Worst of all, there is very little, other than the opening’s nuclear power plant scene, that has anything playing out in a realistic and convincing fashion. For example, and this is just one of many, how about the same people being caught in the middle of the crazy devastation over and over again, even though it is playing out across thousands of miles. Take Aaron Johnson’s character, for example, who has a close encounter in Japan in 99, then, ironically, once again the first day he arrives back in Japan 15 years later, after that he then flies to Hawaii the following day and is attacked on the airport’s monorail trying to get to his gate, That is a distance of 4,100 miles! Then he manages to get back to some random town in California where he takes a military train back to San Francisco, which ends up being attacked in THE MIDDLE OF NOWHERE. Aaron is, of course, the only survivor aboard the entire train and is airlifted via helicopter to…..wait, where the hell was he airlifted to? Anyways, he manages to somehow be allowed into the small group of sky jumpers into the city, even though that isn’t even his platoon, where he is caught right in the middle of the action, once again. It takes the terms subtlety and coincidence and bashes you over the head with it to the point of being mind-numbingly dumb.

    And then, lastly, there are the jaw-dropping loopholes that are among the most significant I’ve ever seen in a film and makes Prometheus look like a writers masterpiece. For example, how does Aaron Johnson have his little boy when walking into the stadium? The kid was put on a bus that, last we saw, had a close encounter on the San Francisco bridge and was hell-bent on getting out of town to “safety.” It was the mom that put him on the bus which means she is the only one who knew where it could have been heading. How did the boy get back into the city and, even more so, with his father?
    What was the point of the male and female MUTOs “communicating” via “mating calls” if all the female had to do was attach a few eggs to the nuclear warhead?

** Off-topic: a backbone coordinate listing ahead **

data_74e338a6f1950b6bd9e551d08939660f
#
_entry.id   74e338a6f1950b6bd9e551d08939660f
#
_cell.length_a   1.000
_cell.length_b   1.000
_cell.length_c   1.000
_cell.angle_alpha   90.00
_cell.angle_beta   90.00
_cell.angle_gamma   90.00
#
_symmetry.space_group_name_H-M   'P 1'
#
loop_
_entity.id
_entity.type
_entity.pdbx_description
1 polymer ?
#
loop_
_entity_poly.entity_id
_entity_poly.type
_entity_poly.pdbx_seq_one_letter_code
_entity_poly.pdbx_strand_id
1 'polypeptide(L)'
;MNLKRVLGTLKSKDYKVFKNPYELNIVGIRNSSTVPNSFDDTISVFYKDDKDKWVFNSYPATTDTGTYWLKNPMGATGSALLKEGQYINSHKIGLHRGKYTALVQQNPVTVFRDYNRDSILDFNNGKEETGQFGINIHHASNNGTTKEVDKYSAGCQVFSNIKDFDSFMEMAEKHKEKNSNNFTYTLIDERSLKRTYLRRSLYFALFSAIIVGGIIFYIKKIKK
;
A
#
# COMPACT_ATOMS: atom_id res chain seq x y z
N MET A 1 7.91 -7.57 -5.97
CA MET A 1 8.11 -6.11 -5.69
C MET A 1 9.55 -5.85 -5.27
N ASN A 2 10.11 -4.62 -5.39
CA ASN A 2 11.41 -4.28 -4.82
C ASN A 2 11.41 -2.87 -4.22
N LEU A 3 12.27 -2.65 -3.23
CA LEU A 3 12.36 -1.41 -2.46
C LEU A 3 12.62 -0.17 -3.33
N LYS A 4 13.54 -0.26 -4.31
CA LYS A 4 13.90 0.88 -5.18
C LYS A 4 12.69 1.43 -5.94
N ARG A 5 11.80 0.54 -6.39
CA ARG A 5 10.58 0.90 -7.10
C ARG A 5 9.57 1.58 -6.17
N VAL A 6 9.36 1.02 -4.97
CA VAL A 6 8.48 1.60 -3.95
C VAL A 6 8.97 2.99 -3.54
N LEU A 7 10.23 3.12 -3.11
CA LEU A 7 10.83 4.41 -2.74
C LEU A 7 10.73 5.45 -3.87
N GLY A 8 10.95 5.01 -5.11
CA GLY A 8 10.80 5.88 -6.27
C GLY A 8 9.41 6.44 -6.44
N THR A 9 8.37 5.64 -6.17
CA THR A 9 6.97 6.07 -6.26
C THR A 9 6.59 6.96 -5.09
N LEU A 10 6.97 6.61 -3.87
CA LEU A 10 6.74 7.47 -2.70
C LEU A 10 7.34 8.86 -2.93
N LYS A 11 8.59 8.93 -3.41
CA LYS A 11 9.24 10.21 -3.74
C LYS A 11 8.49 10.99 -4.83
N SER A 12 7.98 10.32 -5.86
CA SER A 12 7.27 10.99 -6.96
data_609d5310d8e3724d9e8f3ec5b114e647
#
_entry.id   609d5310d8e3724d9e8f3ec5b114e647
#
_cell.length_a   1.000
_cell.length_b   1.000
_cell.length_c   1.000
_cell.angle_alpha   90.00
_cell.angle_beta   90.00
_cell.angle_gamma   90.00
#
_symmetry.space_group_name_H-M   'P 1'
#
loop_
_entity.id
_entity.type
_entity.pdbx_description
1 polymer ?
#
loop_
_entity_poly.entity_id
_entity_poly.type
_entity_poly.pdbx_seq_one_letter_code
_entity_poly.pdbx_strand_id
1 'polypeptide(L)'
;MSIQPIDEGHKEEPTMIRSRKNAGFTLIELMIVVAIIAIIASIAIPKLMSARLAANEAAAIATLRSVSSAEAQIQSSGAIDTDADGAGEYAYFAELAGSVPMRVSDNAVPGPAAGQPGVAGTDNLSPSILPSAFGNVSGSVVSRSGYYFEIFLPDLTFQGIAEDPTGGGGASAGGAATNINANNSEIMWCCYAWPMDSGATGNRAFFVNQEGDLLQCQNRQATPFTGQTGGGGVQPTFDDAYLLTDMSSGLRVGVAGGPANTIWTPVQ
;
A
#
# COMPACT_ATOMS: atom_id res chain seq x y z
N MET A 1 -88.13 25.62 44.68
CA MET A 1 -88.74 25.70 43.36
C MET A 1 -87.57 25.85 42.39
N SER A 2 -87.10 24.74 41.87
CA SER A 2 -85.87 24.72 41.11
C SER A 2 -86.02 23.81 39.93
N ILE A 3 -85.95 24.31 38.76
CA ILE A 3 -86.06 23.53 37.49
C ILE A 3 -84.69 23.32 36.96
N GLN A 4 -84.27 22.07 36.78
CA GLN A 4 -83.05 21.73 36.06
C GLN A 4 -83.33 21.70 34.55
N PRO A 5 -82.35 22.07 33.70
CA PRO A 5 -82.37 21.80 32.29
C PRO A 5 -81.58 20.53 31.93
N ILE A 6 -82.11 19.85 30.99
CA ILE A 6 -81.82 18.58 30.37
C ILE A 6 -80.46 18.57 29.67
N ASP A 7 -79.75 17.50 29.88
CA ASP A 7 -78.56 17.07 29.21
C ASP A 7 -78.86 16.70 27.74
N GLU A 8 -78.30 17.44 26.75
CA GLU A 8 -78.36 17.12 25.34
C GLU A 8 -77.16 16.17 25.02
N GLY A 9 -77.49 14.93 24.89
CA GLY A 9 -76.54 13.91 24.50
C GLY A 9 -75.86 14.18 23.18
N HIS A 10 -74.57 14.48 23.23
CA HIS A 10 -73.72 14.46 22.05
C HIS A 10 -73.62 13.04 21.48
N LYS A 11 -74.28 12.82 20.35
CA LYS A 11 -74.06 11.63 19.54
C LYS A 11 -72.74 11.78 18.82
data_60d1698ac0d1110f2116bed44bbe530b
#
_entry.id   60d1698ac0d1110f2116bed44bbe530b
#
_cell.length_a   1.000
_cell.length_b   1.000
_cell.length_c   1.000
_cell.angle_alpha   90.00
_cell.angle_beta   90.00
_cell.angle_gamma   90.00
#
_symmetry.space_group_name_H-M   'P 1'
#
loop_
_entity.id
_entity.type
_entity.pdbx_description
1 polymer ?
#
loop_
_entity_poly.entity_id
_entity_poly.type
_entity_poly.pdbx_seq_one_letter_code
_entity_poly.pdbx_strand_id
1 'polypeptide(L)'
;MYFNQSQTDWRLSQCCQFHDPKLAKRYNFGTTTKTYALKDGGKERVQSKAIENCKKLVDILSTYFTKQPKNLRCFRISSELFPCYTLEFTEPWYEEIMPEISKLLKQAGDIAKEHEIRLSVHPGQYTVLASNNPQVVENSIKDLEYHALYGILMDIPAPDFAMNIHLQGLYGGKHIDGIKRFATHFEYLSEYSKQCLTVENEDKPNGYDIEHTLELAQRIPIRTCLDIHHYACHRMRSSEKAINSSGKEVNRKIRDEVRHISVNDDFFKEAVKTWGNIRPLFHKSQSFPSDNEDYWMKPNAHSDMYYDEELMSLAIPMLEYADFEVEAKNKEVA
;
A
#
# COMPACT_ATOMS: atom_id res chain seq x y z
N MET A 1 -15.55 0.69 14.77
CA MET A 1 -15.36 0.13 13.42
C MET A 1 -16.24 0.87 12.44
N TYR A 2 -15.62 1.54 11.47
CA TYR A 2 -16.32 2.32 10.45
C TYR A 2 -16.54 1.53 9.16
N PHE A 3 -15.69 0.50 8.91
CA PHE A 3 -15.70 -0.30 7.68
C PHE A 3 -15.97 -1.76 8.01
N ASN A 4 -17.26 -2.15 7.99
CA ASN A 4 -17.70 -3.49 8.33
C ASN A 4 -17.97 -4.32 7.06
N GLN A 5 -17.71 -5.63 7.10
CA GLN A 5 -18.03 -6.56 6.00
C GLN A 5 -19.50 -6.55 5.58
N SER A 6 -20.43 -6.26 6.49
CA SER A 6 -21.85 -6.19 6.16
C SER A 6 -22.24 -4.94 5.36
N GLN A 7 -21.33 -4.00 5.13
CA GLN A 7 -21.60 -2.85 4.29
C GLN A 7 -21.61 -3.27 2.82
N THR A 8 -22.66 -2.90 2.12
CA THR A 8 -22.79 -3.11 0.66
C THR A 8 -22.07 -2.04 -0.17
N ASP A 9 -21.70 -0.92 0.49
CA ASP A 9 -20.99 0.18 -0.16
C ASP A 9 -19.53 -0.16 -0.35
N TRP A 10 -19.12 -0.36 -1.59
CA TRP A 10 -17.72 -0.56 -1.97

Why did the air drop team go through all that trouble of skydiving into the city, arming a nuclear weapon and deciding, literally two minutes later, to run the damn thing out of the city and place it on a boat to get as far away as possible….especially when there is still three massive monsters fighting and destroying the city? Was the reason really because the flimsy metal latch over the nuclear bomb’s panel was stuck?
    Godzilla, a male MUTO AND a totally separate female MUTO all made their Massive existence known on the same day in the same city of the world? Why was Godzilla hailed as a hero after killing millions upon millions of people and destroying the entire city? Why are people under the assumption that he’s now a friend of the city just because he won a fight with another massive killing machine? Why was Aaron Johnson’s character “dying” all of a sudden on the boat?
    How did the army know where to find Aaron Johnson’s character on the random, stolen fishing boat when nobody planned on using that particular boat in the first place and nobody made a radio call to the army letting them know what was happening? These kind of loopholes are insulting.

    Then there is the ending, which really takes the cake. Godzilla wakes up and……is celebrated by the city? He is suddenly and inexplicably the “Savior of the city” and a friend to mankind? Are they serious?? Why, he was one third of the reason the entire city is destroyed?

    What gives anyone the impression that he’s not about to kill the sh*t out of every living person now that he doesn’t have any MUTOs to deal with? He’s a wild, angry, 350 ft prehistoric monster that just destroyed all of San Francisco and you are cheering him on?

    Thats the equivalent of all the surviving characters of Jurassic Park taking the T-Rex out for a round of beers because he saved them from the Velociraptors in the visitor’s center and is now a mutual friend. No, the T-Rex was going to kill the hell out of Alan Grant, Dr. Sattler and the kids…he just hadn’t gotten around to it, yet, because he had a velociraptor on his back.